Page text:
Coroners have confirmed the body of a man found dead in the suburbs of London was almost certainly a stowaway hiding inside the landing gear of a British Airways flight from Angola.
The Guardian is reporting José Matada was either dead or nearly dead due to hypothermia and lack of oxygen when he fell out of a plane as it opened its undercarriage for descent into London Heathrow Airport last September. Matada, who is believed to have been seeking a better life in Europe, had a single pound coin in his pocket, as well as currency from Botswana. Also in his pocket was a sim card, which investigators used to identify him.
In case you are weighing your options, sneaking into the undercarriage of planes comes with a low survival rate. In fact, a recent BBC article noted that from 1947 until September 2012, there were 96 known stowaway attempts that resulted in 73 deaths.
[Photo credit: Flickr user David Reese]
A 20-year-old Romanian man is lucky to be alive after he was discovered hidden inside the rear wheel compartment of a jet arriving this week in London. The stowaway, who was apparently looking for work, braved low oxygen and outside air temperatures during the flight as low as 40 below zero. Upon his discovery at London’s Heathrow Airport, he was covered in bruises and showing signs of hypothermia, but thankfully still alive.
How exactly did a man manage to sneak inside a plane? And how did he make it through the experience? It turns out through a remarkable mix of luck, daring and stupidity. The man apparently climbed under a fence at Vienna’s Schwechat airport, hiding himself beneath a private jet that had been parked there since last week. He also lucked out with the flight plan – the plane had to fly at a lower-than-normal altitude to avoid bad weather, allowing the man to survive what would normally be a fatal combination of cold and lack of air.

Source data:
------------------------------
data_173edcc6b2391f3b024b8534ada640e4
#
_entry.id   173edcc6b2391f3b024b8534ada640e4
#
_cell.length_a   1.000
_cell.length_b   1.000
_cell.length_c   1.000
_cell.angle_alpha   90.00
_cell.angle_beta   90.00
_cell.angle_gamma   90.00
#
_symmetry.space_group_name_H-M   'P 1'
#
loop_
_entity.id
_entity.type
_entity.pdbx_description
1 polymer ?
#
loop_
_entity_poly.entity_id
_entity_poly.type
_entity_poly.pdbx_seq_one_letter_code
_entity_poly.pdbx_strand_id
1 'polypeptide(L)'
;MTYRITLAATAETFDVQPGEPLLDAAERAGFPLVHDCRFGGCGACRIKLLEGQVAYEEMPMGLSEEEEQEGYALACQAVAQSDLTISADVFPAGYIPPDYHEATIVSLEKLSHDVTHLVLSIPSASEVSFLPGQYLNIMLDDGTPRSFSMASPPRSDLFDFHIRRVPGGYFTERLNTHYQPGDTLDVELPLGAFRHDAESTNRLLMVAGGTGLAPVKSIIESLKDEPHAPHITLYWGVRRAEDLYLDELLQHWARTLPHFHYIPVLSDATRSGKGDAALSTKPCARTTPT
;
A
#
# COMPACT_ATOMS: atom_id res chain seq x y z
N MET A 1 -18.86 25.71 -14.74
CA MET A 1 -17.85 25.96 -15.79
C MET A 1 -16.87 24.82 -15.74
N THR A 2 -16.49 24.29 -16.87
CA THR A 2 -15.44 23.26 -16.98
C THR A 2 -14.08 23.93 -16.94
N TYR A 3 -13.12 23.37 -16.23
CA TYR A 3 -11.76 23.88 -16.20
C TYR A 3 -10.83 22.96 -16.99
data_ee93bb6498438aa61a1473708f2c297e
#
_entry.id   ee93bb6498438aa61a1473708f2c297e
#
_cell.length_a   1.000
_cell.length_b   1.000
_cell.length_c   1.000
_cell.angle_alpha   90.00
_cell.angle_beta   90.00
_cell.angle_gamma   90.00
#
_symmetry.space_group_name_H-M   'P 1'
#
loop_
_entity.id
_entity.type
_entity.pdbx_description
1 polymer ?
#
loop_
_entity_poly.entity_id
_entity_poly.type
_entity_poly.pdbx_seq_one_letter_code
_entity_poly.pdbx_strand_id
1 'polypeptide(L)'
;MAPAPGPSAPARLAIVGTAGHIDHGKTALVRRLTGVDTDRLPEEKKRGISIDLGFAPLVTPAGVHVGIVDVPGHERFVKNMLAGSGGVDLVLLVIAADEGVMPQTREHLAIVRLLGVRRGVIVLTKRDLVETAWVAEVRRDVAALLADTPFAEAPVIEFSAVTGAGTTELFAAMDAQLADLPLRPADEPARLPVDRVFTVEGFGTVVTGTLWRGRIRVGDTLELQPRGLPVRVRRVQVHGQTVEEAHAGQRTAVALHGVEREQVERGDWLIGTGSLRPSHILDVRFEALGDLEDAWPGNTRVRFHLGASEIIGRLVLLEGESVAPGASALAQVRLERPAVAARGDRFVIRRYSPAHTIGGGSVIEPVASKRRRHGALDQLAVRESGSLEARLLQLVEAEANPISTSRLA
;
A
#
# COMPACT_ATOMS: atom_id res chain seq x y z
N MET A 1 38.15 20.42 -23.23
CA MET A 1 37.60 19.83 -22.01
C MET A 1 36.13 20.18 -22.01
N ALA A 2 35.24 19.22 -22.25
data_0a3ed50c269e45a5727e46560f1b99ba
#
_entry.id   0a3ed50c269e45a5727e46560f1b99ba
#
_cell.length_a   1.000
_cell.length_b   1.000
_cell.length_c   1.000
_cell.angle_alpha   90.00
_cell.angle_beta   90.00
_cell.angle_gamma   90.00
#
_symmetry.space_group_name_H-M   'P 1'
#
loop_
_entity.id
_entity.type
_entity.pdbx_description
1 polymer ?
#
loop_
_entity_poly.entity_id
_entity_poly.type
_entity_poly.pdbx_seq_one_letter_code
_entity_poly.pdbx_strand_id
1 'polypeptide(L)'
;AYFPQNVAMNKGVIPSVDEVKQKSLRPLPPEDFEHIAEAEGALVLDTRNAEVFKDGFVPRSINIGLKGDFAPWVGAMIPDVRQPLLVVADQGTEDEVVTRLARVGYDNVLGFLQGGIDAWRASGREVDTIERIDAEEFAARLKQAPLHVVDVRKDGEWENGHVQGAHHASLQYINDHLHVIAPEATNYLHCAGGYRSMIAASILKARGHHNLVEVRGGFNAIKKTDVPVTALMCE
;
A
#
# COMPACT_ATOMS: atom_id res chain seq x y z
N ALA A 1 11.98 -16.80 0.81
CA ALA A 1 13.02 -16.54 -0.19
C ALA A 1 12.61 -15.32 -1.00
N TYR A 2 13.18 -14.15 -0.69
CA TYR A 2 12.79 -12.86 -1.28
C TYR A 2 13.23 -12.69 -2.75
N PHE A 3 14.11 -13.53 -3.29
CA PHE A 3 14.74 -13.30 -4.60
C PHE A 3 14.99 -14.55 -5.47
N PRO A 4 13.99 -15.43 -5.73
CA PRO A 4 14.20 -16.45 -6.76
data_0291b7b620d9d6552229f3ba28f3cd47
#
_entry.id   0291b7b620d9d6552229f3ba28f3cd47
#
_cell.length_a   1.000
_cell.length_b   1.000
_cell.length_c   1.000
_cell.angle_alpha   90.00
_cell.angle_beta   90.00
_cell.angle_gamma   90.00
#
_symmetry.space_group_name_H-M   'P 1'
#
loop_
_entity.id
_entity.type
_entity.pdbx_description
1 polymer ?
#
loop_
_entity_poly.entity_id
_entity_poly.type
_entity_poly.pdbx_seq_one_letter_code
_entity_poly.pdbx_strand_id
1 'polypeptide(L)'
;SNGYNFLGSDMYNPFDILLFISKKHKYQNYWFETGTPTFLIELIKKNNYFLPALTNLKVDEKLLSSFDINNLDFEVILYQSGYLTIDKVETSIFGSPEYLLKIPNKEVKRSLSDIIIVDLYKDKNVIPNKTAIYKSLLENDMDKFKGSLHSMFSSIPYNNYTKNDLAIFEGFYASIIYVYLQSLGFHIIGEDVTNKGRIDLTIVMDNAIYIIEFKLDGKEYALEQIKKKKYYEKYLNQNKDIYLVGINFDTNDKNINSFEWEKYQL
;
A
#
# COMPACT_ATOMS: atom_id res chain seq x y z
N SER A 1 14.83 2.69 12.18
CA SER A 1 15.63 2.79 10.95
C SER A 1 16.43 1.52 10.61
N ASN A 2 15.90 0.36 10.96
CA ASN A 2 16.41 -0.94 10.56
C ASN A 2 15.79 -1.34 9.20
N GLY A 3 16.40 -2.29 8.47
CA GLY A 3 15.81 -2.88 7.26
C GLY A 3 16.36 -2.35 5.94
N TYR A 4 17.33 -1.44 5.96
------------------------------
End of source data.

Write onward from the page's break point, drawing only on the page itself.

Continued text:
UK authorities were surprised by the man’s unexpected arrival, though they declined to press charges. As Romania is part of the European Union, the “passenger” was technically allowed to visit on holiday. He was cautioned and freed with no further action. Frankly, this traveler is lucky to have survived the ordeal, let alone gotten off without legal action.
Next time you’re ready to complain about that horrible experience on your last flight, you might want to think again. Somebody out there has definitely had it much worse.
(Image: Flickr/Lili Vieira de Carvalho’s)
An Indian man working as an airplane cleaner in the Saudi city of Medina was feeling so homesick, that he locked himself in the bathroom of an Air India plane for a free trip back home.
The man was discovered 30 minutes into the flight, most likely when the flight attendants unlocked the bathroom door to allow passengers to relieve themselves. The 25 year old man was not carrying his passport, as the cleaning firm he was working for, had taken it away from him (most likely to prevent an incident like this).
Air India points out that there was no real reason for concern, as the man had to clear airport security before he could go to work. Once in India, he was arrested and booked under several sections of the passport law. It is very unlikely that they’ll send him back, since he is an Indian citizen. The procedure for getting the plane ready for passengers only involves an announcement asking ground crew to leave the aircraft, and not an actual check that they do so.
Baggage handlers at Dulles International airport got quite the shock when they noticed a arm sticking out from the bags in the hold of an Ethiopian Airways 767.
The arm belonged to a stowaway, who was naturally suffering from dehydration. For some reason, stowaways are often smart enough to get past airport security, but not smart enough to bring water on board.
The plane had arrived from Addis Ababa and made a stopover in Rome, so the man had been locked in the luggage hold for about 20 hours. He has been transported to a federal holding facility, and will be sent back to Ethiopia after being charged.
Officials were quick to point out that the man was not considered to be a terrorist threat.
Despite the large number of international flights arriving in the US every day, stowaway passengers are still fairly rare, and I’m sure the common misconception that the cargo hold is unpressurized helps scare a lot of would-be stowaways out of the idea. Of course, reading that stowaways are immediately sent back to their homeland also makes the whole idea of hiding in the cargo hold rather unappealing.